Mathematics Grade 4
Strand: NUMBER AND OPERATIONS - FRACTIONS (4.NF)
Extend understanding of equivalence and ordering of fractions (Standards 4.NF.1–2)
. Build fractions from unit fractions by applying and extending previous understandings of operations on whole numbers (Standards 4.NF.3–4)
. Understand decimal notation to the hundredths and compare decimal fractions with denominators of 10 and 100 (Standards 4.NF.5– 7)
. Denominators for fourth grade are limited to 2, 3, 4, 5, 6, 8, 10, 12, and 100.
Understand a fraction a/b with a >1 as a sum of fractions 1/b. In other words, any fraction is a sum of unit fractions.
Addition of Fractions Using a Visual Model
Adding two fractions with unlike denominators is the focus of this video lesson. Students will learn how to use a visual model to work with these fractions. NOTE: You have to create a Free PBS Account to view this web page, but it is easy to do and worth the effort.
Comparing Fractions with Lines
This lesson will help students simplify fractions, compare and order them on a number line, and estimate their value.
Comparing Sums of Unit Fractions
The purpose of this task is to help develop students' understanding of addition of fractions; it is intended as an instructional task.
Comparing Two Different Pizzas
Students are given the example of two whole pizzas, one large and one medium. They must determine what fraction of the two pizzas has been eaten if someone eats 2 slices of the medium pizza. They must explain their reasoning and draw a picture to illustrate their solution.
Cynthia's Perfect Punch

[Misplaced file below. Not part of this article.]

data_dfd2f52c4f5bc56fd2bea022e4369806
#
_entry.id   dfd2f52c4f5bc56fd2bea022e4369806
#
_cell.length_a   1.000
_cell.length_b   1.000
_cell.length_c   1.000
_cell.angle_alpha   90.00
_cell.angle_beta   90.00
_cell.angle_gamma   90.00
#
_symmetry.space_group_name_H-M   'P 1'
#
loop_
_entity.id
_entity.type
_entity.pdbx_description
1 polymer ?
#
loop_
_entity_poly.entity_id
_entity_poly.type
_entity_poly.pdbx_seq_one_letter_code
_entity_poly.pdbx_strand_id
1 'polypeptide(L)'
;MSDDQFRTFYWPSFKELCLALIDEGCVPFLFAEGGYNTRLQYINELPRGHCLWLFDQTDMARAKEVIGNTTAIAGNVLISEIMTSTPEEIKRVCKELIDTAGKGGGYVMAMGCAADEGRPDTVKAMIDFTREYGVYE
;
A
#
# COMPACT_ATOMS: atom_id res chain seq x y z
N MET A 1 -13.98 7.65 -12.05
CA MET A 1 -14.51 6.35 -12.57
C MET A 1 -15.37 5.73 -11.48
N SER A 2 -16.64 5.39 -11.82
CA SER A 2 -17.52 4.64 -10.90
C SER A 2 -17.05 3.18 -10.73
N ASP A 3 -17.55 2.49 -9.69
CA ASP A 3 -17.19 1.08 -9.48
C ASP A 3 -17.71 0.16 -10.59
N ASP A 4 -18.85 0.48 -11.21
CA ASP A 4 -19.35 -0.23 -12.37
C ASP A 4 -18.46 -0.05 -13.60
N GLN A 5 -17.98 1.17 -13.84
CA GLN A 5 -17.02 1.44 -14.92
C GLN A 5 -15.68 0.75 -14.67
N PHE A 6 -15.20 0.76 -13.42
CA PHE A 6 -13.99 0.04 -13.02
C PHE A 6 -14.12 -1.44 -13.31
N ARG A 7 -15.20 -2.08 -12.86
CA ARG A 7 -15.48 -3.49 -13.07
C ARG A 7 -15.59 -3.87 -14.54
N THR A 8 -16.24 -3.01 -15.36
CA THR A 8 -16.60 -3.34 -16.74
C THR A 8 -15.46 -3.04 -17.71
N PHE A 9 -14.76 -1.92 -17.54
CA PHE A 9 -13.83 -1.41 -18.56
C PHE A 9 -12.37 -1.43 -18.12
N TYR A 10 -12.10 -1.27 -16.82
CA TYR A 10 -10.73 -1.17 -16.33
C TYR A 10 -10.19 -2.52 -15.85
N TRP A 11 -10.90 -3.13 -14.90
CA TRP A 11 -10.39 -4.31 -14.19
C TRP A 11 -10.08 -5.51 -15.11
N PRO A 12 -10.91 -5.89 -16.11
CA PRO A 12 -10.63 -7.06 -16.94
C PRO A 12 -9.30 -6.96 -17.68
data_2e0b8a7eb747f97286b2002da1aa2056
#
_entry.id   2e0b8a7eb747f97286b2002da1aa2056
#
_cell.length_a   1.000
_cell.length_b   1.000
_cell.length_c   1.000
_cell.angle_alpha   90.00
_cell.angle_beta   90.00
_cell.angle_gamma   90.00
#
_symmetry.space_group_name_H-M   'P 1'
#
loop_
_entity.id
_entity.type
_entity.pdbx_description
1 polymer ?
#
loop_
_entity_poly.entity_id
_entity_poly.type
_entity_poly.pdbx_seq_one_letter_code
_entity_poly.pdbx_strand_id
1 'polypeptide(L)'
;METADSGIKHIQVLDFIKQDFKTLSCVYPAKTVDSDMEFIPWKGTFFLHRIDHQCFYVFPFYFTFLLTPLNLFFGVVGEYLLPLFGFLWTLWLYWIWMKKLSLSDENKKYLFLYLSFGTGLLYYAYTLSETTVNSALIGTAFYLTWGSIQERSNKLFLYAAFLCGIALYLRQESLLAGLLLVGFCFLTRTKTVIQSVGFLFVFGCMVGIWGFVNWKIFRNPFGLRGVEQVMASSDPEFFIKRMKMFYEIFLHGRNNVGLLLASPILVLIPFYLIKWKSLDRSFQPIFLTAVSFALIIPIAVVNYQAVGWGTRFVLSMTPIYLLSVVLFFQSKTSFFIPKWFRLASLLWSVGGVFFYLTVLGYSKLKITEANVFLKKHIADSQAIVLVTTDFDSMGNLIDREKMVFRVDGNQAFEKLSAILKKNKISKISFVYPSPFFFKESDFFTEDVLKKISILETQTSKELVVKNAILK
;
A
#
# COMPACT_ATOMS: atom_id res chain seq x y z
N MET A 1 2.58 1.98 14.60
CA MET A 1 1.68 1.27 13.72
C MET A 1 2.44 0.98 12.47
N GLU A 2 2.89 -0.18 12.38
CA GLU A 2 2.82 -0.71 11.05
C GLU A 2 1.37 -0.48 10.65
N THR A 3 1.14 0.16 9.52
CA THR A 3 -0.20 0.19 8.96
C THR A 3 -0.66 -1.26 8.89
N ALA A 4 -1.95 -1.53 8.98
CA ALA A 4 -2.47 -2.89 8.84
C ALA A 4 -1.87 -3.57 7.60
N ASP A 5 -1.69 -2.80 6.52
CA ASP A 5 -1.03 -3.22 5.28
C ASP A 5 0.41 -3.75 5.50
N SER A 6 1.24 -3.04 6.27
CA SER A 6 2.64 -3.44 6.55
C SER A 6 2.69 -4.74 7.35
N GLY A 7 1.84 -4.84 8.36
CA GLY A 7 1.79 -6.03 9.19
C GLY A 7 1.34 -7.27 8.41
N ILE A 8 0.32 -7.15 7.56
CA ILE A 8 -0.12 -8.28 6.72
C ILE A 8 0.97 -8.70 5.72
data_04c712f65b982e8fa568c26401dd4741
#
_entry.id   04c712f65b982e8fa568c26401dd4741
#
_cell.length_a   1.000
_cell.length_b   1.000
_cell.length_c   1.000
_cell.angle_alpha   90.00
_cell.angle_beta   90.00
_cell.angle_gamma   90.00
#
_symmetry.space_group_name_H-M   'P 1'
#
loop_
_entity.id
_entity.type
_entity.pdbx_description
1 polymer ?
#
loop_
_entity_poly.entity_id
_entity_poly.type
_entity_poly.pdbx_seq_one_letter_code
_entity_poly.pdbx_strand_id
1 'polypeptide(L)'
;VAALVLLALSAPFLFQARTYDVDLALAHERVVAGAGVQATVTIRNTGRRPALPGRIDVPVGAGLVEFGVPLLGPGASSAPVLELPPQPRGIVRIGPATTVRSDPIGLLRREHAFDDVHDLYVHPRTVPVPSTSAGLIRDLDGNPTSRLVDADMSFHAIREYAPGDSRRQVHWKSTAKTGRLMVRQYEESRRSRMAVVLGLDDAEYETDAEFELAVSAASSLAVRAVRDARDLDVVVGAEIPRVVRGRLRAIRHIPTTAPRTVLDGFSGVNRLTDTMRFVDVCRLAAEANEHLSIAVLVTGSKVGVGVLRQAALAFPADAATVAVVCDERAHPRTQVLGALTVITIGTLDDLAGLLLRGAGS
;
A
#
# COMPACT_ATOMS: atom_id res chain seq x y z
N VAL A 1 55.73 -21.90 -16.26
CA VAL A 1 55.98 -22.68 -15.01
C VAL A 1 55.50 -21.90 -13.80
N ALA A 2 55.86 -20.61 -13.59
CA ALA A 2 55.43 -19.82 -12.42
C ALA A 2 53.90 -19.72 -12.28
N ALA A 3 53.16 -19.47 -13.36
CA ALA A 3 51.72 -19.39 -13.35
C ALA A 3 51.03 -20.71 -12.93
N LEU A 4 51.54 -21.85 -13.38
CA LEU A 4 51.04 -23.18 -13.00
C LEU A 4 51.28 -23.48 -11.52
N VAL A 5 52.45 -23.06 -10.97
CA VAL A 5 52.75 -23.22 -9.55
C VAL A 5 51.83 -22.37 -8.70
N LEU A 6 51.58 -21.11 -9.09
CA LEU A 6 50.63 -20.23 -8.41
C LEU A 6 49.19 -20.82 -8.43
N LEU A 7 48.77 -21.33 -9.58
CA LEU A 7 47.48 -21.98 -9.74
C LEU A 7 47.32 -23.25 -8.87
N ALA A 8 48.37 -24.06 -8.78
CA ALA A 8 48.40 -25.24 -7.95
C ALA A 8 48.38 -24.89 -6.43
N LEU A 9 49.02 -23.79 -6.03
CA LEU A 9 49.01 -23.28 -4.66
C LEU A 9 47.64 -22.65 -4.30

The purpose of this task is for students to estimate and compute sums of mixed numbers in the context of a student making a punch recipe.
This is a lesson plan to help students compare two fractions and understand the addition and subtraction of fractions.
Grade 4 Mathematics Module 5: Fraction Equivalence, Ordering, and Operations
In this 40-day module, students build on their Grade 3 work with unit fractions as they explore fraction equivalence and extend this understanding to mixed numbers. This leads to the comparison of fractions and mixed numbers and the representation of both in a variety of models. Benchmark fractions play an important part in students ability to generalize and reason about relative fraction and mixed number sizes. Students then have the opportunity to apply what they know to be true for whole number operations to the new concepts of fraction and mixed number operations.
Grade 4 Unit 4: Operations with Fractions (Georgia Standards)
In this unit students will identify visual and written representations of fractions, understand representations of simple equivalent fractions, understand the concept of mixed numbers with common denominators to 12, add and subtract fractions with common denominators, add and subtract mixed numbers with common denominators and convert mixed numbers to improper fractions and improper fractions to mixed fractions.
Histograms and Bar Graphs
This lesson will introduce students to histograms and bar graphs and help them understand the difference between them.
Making 22 Seventeenths in Different Ways